I do not pretend that the solution is an easy one. Far from it. It will take many years to reverse the current trend and, even then, we will need to maintain constant vigilance in getting our information out to the public. What is crystal clear today is that we now have reached a point where proactively releasing public information must be a permanent function in every courthouse in Florida.
That function will be maintained by FCPIO members, with staff support from the Florida Supreme Court’s Public Information Office. The guidelines for implementing this effort are set forth in the 2016 state courts communication plan approved last December. It will be a challenge to take on this new duty with our existing resources, but I am convinced we can do so through a creative use of technology and the formation of new partnerships as outlined in the plan.
When I gave FCPIO its official charge in March, I laid out seven goals that all of us must strive toward during the four years provided for the creation of this new communications structure. They are well worth repeating here.
1) Let People Know the Good Things We Do
Lawyers and judges in the years ahead must recognize opportunities to deliver positive messages about our courts and the legal system. We must tell people the good things we do. Moreover, one of the most positive messages we can deliver is to acknowledge our own problems and demonstrate what we are doing to correct them. We are a profession of problem solvers, so we always should emphasize our role as a part of the solution.
2) Speak with One Voice
The communication plan underscores the need for giving the public a consistent message based on several core beliefs. One such belief is the idea that lawyers and courts administer justice so that we all can live together in a civil and peaceful manner, in free and orderly communities, and in a way consistent with our values as a democracy. Consistent communication — speaking with one voice — requires careful thought, good planning, and a commitment to making it a top priority to let the public know what we are doing. This, in turn, requires that we carefully choose, support, and train the people who will be our communicators.
3) Find Creative Ways to Communicate
How we speak to the public is as important as what we say. Sometimes, a traditional press release may be the ideal method, but at other times we may need to send someone to talk to a group directly. At other times, a better approach may be an op-ed article or a new public outreach program modeled on techniques tried and proven elsewhere. We must strive to find new and creative solutions that allow us to communicate more clearly and meaningfully with all of our audiences. The approaches we use today may be replaced by something even better in the future, so we must keep our eyes open for innovation.
4) Use New Technology
Anyone who has watched the arc of communications technology over the last 20 years can see how rapidly digital media are evolving. One obvious force now creating profound changes is the prevalence of the smartphone and Wi-fi-based technology. We must be aware of the new tools and learn to use them in ways that enhance public access to court information. Another example is the new Web gateway portal being proposed for development by the Florida Commission on Access to Civil Justice that I have chaired these past two years. New technology often means that we as lawyers and judges can serve the public even better, so we must explore new digital systems as they arise in the years ahead.
5) Foster Internal Communications
A key component of any successful plan is making sure that our own people — the lawyers, judges, and staff who are part of our team — are fully informed about our communications planning. It will enable them to contribute successfully when their help is needed. We cannot hope to have a strong and consistent message if our team lacks the knowledge to work together toward a common goal.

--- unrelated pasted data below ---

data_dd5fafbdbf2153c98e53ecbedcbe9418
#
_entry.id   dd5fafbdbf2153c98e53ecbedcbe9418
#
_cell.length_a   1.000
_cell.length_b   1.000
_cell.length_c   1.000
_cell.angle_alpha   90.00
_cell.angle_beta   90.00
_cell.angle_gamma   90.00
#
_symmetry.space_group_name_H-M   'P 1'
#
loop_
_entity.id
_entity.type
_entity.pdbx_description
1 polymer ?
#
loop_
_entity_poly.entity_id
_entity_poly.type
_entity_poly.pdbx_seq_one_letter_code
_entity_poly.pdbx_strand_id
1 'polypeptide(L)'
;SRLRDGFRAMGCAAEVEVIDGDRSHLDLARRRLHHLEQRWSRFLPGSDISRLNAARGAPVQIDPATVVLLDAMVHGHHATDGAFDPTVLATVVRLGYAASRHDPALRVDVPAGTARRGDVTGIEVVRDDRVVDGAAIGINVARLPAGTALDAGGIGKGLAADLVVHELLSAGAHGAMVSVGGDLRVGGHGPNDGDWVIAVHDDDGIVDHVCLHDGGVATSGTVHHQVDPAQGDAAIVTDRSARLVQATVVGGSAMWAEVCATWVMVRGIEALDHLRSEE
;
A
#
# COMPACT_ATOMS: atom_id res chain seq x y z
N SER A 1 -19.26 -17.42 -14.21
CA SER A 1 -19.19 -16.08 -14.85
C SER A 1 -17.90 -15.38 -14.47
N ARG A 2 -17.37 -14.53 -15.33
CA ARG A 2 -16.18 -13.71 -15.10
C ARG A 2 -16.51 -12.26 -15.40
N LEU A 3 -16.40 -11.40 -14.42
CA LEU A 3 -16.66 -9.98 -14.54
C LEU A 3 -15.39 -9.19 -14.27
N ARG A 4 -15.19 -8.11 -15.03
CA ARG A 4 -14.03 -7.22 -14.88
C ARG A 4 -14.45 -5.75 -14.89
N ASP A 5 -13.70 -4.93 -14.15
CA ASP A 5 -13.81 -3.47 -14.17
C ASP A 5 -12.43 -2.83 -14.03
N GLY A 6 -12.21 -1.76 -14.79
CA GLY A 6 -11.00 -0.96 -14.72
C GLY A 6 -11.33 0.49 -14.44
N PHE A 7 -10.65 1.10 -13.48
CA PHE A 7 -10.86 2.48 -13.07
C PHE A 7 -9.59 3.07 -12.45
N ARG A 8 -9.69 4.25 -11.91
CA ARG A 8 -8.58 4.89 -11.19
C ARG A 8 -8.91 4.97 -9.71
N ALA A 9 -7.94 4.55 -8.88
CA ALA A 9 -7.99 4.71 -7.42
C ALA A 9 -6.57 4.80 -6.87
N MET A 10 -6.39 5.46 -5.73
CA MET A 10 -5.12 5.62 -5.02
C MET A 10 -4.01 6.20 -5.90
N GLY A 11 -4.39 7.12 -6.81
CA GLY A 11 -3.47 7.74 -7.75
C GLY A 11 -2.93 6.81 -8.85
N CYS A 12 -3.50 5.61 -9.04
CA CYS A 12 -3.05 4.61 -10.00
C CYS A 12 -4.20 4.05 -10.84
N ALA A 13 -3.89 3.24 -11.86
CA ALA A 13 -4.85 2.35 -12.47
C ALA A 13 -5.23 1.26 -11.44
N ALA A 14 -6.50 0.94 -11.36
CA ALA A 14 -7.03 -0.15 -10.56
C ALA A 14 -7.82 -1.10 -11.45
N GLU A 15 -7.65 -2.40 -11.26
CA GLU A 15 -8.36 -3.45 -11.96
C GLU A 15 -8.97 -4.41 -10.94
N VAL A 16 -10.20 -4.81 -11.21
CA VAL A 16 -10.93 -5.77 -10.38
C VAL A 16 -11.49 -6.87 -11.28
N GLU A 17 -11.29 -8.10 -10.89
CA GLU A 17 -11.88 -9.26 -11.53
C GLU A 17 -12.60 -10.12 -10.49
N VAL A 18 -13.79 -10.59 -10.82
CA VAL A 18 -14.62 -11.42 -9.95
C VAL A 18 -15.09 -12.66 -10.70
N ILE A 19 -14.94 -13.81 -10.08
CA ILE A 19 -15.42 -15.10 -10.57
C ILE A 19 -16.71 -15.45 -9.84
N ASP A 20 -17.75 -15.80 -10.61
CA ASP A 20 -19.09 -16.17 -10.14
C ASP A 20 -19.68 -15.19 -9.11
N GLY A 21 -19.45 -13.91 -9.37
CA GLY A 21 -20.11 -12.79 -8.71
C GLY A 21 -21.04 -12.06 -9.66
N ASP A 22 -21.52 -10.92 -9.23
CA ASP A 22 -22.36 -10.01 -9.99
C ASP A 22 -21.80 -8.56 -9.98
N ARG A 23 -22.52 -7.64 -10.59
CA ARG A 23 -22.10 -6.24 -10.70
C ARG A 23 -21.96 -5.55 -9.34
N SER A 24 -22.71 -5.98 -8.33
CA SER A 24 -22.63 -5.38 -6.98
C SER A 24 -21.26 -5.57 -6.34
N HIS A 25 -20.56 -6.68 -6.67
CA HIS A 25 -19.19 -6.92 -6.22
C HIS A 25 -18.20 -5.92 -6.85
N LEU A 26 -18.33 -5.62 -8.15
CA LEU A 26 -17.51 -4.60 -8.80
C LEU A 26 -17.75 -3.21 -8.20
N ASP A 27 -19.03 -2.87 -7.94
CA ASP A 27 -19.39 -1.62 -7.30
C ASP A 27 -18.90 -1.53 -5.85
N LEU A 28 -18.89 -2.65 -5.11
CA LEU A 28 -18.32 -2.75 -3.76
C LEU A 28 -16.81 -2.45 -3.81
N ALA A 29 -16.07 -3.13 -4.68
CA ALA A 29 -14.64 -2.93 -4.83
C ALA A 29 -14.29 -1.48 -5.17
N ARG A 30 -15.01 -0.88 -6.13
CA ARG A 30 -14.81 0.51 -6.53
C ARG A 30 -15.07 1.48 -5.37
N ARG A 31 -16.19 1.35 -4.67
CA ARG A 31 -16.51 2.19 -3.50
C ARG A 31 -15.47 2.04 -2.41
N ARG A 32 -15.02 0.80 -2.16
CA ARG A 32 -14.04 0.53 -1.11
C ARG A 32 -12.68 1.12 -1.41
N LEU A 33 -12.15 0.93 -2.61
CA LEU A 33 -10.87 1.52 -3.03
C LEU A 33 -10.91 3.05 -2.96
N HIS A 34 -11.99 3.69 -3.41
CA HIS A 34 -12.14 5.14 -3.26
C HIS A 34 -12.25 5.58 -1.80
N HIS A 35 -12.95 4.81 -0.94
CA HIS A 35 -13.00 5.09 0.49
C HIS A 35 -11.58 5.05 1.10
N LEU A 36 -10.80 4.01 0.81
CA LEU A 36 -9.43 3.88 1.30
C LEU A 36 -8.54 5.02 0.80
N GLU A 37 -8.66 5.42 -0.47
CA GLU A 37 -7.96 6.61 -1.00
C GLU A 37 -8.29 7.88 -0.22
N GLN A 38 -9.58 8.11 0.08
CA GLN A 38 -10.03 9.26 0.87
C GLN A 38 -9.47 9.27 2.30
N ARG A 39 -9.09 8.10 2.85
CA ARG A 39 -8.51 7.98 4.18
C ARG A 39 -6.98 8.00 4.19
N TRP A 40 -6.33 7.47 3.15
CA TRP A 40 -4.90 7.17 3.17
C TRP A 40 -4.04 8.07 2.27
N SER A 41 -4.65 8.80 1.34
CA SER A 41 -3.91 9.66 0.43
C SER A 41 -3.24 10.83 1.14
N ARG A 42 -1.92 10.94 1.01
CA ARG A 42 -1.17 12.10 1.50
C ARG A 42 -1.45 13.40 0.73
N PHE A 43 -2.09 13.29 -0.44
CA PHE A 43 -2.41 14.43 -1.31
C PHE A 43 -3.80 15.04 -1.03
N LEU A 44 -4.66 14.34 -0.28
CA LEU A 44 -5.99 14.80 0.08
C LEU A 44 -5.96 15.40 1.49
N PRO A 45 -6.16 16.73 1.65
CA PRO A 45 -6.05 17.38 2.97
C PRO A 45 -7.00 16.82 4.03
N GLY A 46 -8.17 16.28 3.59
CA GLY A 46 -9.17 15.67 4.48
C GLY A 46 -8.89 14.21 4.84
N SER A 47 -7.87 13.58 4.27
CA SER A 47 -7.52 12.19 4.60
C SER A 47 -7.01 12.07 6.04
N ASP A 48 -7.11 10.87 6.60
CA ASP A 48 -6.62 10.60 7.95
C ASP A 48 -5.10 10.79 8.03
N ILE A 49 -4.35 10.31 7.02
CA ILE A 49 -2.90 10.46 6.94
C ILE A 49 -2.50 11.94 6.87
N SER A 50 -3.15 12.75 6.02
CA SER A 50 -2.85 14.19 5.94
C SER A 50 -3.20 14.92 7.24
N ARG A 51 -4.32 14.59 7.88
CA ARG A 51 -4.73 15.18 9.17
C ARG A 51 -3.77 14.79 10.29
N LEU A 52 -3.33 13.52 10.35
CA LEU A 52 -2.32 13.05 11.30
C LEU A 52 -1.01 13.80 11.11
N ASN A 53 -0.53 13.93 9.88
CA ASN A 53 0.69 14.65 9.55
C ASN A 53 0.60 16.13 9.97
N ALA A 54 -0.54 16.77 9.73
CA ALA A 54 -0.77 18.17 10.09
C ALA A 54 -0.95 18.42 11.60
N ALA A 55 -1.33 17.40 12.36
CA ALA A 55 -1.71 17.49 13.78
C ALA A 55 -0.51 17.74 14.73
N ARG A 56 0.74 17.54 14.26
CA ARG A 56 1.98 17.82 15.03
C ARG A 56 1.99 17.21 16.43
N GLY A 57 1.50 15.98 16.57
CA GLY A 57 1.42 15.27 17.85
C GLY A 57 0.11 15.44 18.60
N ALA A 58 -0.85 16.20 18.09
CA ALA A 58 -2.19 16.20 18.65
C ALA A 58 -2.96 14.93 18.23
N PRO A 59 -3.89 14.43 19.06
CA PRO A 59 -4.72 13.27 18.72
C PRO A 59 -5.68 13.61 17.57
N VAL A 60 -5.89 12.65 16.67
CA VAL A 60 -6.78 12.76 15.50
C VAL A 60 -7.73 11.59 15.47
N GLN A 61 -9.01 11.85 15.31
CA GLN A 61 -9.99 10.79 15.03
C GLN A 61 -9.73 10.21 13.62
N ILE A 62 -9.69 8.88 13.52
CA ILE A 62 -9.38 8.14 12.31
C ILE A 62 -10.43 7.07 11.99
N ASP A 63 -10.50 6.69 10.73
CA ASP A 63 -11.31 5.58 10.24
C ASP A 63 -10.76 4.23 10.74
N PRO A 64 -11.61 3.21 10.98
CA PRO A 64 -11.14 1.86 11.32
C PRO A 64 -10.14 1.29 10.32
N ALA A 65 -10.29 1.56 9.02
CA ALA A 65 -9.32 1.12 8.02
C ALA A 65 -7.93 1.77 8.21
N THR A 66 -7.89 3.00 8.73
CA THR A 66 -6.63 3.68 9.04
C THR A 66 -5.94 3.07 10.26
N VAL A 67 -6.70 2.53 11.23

6) Empower Communicators
The use of public information officers by courts and legal groups is a relatively new phenomenon in the long history of American law. The time clearly has come to recognize that PIOs are a critical part of our mission to serve the public. We need to identify and empower the people who will be our PIOs and help them develop the skills needed to champion the best possible information programs we can provide. That is why all 26 divisions of the Florida state courts as well as The Florida Bar are fully represented in the membership of FCPIO — and why their continued participation in FCPIO programs should be considered priorities.
7) Build a Communications Network
In the years ahead, all of us must continue to build and support this network of communicators so it can sustain our common effort. Support should include mentoring, regular educational programs, and a collegial approach to the tasks at hand. We must work as a team. I am very pleased that, in this regard, Florida is a pioneer among the other states. FCPIO currently is the only state network of court communicators in the nation that is charged with implementing a written court-approved plan. That is one reason why FCPIO and the Florida communication plan are being featured at major meetings of legal organizations in 2016, such as the National Association of Court Management, the National Association of Bar Executives, and the Conference of Court Public Information Officers.
Florida’s new state court communication plan is a major step forward in meeting the challenges our legal system will face as the 21st century progresses. FCPIO already has begun implementation by appointing committees of the PIOs who are charged with overseeing key parts of the plan. I am asking that all members of The Florida Bar, all state judges, and all members of court administration give their full support as we push forward in finding solutions that work.
We already do great work in making sure that justice is being done. Now we must make equally sure that people see it when it is happening.
1 Rex v. Sussex Justices, ex parte McCarthy, 1 KB 256 (1924).
2 The approved communications plan can be found at Florida Supreme Court, Delivering Our Message: Court Communication Plan for the Judicial Branch of Florida, available at http://www.floridasupremecourt.org/pub_info/documents/2016-Judicial-Branch-Court-Communication-Plan.pdf.
Chief Justice Jorge Labarga of the Florida Supreme Court is native of Cuba, from which his family escaped in the 1960s. After making Florida his home, he earned undergraduate and law degrees from the University of Florida. He was appointed to the Florida Supreme Court in 2009 and is Florida’s first chief justice of Hispanic descent.